Programs and services to address childhood trauma are being developed on several fronts. At the state level, Massachusetts recently enacted the Safe and Supportive Schools Act, which supports preventive programs, as well as services and interventions for children needing more intensive supports. Although the state education department develops the overall framework for addressing child well-being, individual schools are encouraged to create action plans that address their specific needs. The Massachusetts law also focuses on the role the school plays in the community to create a cohesive environment for children and their families.

The federal government has also taken steps to address childhood trauma. For example, the U.S. Department of Education Skills for Success program provides funding that supports programs to develop non-cognitive skills in middle-grade students. Because Congress is currently considering reauthorization of the Elementary and Secondary Education Act, now is also a critical opportunity to address support and funding at the federal level for programs to address childhood trauma.

The Shriver Center strongly supports legislative and advocacy efforts that acknowledge and address the impact of trauma on children and communities. With funding and support for programs that are comprehensive and structured, yet flexible enough to address the needs of individual children, all children can be given an opportunity to succeed in school and thrive in later life.

Dana Lieb contributed to this blog post. 


50 Years of Medicaid and Medicare

This blog was co-authored by Janine Hill, Executive Director, EverThrive, and Congresswoman Jan Schakowsky (Ill.–09).

When President Johnson outlined his vision in the 1960s to achieve a Great Society, he mapped out a long “to do” list. Central to his mission to eliminate poverty, end racial disparities, and improve the quality of life of millions of Americans was the creation of the Medicaid and Medicare public health insurance programs. 

Yet, even as we celebrate the 50th anniversary of the Medicaid program this week, we are reminded of the constant need to protect it.  Republican leaders in Washington, D.C. continue to propose policies aimed at rolling back key elements of the Medicaid program. And in Illinois, Governor Bruce Rauner had to be ordered by a federal court last week to continue making Medicaid payments to health care providers so that children can receive the care they need during the state's budget crisis.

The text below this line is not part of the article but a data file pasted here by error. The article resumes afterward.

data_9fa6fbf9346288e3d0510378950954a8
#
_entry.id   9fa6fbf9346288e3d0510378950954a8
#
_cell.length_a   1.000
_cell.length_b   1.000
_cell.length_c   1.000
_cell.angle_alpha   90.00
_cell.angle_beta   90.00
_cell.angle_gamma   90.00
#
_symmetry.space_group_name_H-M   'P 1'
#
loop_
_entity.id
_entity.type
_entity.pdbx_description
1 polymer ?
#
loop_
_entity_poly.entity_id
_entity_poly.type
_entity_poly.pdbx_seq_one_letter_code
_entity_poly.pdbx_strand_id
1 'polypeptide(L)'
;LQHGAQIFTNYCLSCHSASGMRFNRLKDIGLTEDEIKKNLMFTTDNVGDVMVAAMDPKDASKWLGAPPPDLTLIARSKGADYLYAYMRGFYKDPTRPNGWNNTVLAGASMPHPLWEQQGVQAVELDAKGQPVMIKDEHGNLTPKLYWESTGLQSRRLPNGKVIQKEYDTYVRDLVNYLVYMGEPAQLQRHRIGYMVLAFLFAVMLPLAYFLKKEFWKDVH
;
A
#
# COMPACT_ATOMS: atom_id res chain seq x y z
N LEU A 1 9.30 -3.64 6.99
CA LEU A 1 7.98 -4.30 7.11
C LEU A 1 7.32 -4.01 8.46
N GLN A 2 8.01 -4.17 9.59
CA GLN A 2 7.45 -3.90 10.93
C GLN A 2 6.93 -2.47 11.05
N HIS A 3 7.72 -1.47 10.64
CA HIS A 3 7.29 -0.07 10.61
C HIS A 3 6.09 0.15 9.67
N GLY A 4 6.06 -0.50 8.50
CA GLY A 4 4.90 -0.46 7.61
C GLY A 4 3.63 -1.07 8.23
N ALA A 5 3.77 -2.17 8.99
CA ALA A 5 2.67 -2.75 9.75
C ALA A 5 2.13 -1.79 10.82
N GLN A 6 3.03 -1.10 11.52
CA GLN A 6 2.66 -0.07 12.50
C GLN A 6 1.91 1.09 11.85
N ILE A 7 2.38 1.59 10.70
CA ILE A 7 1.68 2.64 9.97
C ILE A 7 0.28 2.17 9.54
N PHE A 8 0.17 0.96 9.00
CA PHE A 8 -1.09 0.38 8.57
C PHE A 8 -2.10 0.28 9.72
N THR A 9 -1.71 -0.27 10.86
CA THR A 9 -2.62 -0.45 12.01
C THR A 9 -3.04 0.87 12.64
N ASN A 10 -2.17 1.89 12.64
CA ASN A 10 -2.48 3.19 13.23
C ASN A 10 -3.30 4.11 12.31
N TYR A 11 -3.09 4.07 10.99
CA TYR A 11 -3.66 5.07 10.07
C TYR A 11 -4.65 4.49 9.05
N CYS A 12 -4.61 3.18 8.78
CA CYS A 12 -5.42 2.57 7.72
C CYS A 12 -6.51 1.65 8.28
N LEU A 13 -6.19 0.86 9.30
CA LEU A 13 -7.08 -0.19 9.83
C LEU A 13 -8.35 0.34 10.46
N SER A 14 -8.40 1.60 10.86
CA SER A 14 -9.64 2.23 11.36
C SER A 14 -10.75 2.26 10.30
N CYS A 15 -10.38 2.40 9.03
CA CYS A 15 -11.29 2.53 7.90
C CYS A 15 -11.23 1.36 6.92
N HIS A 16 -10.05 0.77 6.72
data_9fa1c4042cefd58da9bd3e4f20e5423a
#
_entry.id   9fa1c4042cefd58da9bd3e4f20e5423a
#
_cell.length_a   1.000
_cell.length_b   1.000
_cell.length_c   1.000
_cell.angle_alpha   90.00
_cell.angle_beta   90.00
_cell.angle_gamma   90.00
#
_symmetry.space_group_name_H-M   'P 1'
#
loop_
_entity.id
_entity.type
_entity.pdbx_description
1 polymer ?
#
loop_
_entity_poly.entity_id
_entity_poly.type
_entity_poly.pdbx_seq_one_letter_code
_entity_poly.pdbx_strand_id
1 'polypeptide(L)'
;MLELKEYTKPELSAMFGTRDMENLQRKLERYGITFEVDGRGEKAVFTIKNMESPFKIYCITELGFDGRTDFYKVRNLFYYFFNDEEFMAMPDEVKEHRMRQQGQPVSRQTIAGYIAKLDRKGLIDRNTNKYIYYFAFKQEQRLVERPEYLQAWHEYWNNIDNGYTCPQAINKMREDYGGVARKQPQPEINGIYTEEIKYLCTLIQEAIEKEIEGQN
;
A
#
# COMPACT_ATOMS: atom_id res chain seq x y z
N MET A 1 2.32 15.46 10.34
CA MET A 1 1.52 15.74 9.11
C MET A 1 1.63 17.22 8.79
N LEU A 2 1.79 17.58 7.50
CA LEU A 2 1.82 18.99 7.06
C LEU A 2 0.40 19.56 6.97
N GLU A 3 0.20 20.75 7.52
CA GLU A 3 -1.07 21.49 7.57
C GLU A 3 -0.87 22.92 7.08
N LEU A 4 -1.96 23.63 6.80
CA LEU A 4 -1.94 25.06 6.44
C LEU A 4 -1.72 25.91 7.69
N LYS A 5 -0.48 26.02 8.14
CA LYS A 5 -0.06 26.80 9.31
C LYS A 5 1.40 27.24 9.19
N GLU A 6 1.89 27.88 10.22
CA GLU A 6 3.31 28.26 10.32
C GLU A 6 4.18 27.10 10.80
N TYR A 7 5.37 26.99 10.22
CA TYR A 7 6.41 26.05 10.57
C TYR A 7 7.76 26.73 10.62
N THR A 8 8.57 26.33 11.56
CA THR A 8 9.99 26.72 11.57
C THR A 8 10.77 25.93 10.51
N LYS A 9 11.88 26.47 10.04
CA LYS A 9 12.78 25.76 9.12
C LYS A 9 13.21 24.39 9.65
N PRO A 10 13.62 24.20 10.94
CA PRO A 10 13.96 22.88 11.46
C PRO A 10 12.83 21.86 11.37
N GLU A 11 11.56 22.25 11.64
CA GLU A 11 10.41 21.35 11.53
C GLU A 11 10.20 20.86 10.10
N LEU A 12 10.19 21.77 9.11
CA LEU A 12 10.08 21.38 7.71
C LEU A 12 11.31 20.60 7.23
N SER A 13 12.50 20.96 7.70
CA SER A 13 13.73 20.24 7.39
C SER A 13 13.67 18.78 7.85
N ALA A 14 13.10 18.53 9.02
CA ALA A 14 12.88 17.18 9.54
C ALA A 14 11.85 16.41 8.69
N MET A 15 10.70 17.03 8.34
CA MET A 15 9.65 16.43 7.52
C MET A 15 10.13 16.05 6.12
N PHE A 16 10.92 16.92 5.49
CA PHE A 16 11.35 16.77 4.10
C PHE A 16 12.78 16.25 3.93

Medicaid has played a critical role for the past five decades in the health and economy of our state. After Medicaid was enacted in 1965, Illinois wisely accepted the federal government’s offer to help finance a public health insurance program for select groups of low-income individuals, including children, persons with disabilities and older adults. By enrolling in the Medicaid program, these individuals gained access to the comprehensive health services, like doctor’s visits and medications, they needed, but otherwise could not afford.

Today, the Illinois Medicaid program continues to operate as a joint venture with costs shared between our state and the federal government.  Illinois has designed our program to meet the health needs of our state’s most vulnerable residents. Low income pregnant women, children, and, thanks to the Affordable Care Act, adults without minor children, are also eligible for Medicaid coverage.  Of the three million Illinoisans currently enrolled in Medicaid, about half are children.  Furthermore, Medicaid provides critical health coverage to more than 15 percent of Illinois older adults and more than a quarter of individuals with disabilities living in our state.

There is no other healthcare program that serves so many Illinois residents throughout their lifetime, when they need it.  Similarly, no other health insurance program provides the same comprehensive—and in some cases—life-saving package of health benefits. Research indicates that the maternity and prenatal services available to eligible pregnant women and infants through Medicaid improve birth outcomes and lower infant mortality rates, offering our youngest residents a healthy start. Children enrolled in Medicaid have access to essential preventive and comprehensive health services, including vaccinations and dental benefits. Medicaid fills important gaps in insurance and Medicare coverage—like adult dental services—helps low-income seniors and people with disabilities with cost-sharing and, nationally, pays for one-quarter of all behavioral health services. Medicaid is the single largest payer of long-term care, providing critical home- and community-based services as well as nursing home coverage—helping seniors and people with disabilities get the care they need.

Medicaid benefits extend far beyond doctors’ visits and medication. Medicaid has been proven to reduce health disparities by providing a pathway to health care for scores of individuals who are at a disproportionate risk of being uninsured. A growing body of research shows that Medicaid has been a powerful factor in closing the achievement gap, as children who are covered by Medicaid are more likely to graduate high school, attend college, and have increased future earnings as adults. The National Bureau of Economic Research estimates that, with these increased earnings, the government will recoup 56 cents of each dollar spent on childhood Medicaid.